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Culture Minister Romascanu: Jewish culture helped German, Romanian cultures be brilliant

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Lucian Romașcanu

On Wednesday, the Minister of Culture, Lucian Romascanu, highlighted the contribution of the Jews to the building of the German culture, showing that, equally, personalities from this ethnic group have also contributed to what the Romanian culture has most brilliant.

"If we look into history, the Jewish culture contributed to the brilliance of the German culture (...) And I can say, without any doubt, the same thing about the contribution of the German and Jewish cultures in Romania. The Romanian culture wouldn't have been as rich as it is today without the drops of genius and, who not, divinity, pored into it by those who left their mark on it while not being of Romanian ethnicity," Romascanu said at the last event from the series held as part of the project "1700 years of Jewish history and culture in Germany (321 - 2021)," conducted by the German Embassy in Romania and the Laude-Reut Educational Complex.

The Minister pointed out that, in terms of culture, beyond the "formal borders," there are "millennial interpenetrations between the various peoples who have lived and are living in this area and not only, and this must generate respect on absolutely all meridians", Agerpres.ro informs.

In this regard, he mentioned the artist Reuven Rubin, "a great painter of Romanian origin who was also the first ambassador of the State of Israel to Romania," and writer Mihail Sebastian.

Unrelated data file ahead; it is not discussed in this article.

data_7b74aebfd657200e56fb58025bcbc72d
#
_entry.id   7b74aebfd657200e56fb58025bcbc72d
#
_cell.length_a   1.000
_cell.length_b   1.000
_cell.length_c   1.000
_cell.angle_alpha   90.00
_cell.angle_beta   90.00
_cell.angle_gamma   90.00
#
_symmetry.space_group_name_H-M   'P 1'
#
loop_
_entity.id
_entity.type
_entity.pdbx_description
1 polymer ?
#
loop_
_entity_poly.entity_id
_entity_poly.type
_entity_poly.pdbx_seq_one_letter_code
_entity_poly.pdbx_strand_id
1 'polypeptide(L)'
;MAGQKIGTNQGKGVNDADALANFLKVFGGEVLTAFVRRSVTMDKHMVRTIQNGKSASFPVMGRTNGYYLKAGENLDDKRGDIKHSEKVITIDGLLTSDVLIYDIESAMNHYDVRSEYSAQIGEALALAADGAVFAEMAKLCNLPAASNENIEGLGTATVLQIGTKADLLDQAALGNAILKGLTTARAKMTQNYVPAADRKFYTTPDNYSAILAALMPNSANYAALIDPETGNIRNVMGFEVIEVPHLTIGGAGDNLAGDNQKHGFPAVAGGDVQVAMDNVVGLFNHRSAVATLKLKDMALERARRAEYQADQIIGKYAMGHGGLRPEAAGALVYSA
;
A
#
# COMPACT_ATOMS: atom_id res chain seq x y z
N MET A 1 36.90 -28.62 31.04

"From the German side, I can only say Herta Muller, who crowned the Romanian culture of the members of the German community with a Nobel Prize," Romascanu added.

The Minister also referred to the study of the Holocaust history in schools.

"If history has left behind extraordinarily serious things and the fact that the history of the Holocaust is now being studied - I am proud to be one of the Senators who supported and voted for this law in the Romanian Parliament - it is very important, because we must not even allow thoughts to exist similar to what happened back then. And culture, since it's the prerogative of humans, given by God and the expression of the vibration of the human soul, is the first to be called upon to prevent such repetitions of history in its dark parts," added Minister Lucian Romascanu.

The head of the Association "321: 1700 Jewish Life in Germany," Andrei Kovacs, who confessed that he lived in Romania, after which his grandparents were deported, lamented that, "unfortunately, anti-Semitism in Romania, in Germany and throughout Europe and the world have become normal today."

The general director of the Bucharest National Opera, Daniel Jinga, stated that "the times we live in now, in a united Europe, do nothing but certify a philosophy that existed since the beginning of this civilization."

The director of the State Jewish Theater, Maia Morgenstern, stated that the Holocaust did not appear suddenly, like lightning, it did not appear as a natural cataclysm, as a fatality."

The event, moderated by the Executive President of the Laude-Reut Educational Complex, Tova Ben Nun Cherbis, and journalist and historian Ion M. Ionita, was attended by, among others, the German Ambassador to Romania, Peer Gebauer, the Romanian Ambassador to Germany, Adriana Stanescu, the Romanian ambassador to Austria, Emil Hurezeanu, and the Israeli ambassador to Romania, David Saranga.

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